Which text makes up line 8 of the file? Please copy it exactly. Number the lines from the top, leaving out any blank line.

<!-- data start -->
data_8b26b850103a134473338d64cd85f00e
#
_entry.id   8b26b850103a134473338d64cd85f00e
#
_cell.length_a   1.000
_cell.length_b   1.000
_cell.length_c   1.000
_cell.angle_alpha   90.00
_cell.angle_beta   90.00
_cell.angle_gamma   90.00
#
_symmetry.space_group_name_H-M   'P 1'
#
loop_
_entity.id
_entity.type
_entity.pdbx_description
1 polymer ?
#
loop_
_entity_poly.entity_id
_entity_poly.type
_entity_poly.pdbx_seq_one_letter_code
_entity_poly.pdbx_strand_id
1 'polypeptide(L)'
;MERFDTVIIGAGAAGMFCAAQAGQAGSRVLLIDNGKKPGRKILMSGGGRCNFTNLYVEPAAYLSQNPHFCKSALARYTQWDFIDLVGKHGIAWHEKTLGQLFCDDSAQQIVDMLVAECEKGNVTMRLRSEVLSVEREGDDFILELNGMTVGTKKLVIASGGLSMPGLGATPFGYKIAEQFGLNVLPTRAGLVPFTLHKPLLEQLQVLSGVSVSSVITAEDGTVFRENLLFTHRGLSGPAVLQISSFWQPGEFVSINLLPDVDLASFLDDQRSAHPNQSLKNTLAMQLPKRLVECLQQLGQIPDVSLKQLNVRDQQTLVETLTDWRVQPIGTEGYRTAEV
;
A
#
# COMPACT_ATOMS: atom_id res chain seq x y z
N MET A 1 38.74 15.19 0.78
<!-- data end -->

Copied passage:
_cell.angle_alpha   90.00